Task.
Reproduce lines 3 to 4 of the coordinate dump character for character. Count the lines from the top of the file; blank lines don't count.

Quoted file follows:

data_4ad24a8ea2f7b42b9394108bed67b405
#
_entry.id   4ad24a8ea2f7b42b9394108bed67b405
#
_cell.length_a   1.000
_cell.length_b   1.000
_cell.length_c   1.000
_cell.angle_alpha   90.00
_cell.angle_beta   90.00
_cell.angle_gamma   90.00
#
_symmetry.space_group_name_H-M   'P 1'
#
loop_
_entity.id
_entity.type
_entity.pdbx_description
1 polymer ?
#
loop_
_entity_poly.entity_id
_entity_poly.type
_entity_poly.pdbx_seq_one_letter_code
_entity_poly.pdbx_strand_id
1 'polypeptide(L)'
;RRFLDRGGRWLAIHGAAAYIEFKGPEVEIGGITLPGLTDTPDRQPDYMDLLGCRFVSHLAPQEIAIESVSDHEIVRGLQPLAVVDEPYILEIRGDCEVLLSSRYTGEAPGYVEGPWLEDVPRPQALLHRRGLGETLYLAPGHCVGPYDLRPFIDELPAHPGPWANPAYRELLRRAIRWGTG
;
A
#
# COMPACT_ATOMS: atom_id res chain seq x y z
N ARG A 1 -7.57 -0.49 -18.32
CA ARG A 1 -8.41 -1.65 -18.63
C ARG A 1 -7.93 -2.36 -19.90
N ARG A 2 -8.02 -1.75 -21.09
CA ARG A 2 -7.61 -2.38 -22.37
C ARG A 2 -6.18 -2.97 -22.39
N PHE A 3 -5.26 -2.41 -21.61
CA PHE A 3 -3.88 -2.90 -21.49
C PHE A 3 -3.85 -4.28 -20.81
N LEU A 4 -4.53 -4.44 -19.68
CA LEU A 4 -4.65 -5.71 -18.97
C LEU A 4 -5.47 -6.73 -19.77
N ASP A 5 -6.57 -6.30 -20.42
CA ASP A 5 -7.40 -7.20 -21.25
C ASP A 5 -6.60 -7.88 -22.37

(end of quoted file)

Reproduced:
_entry.id   4ad24a8ea2f7b42b9394108bed67b405
#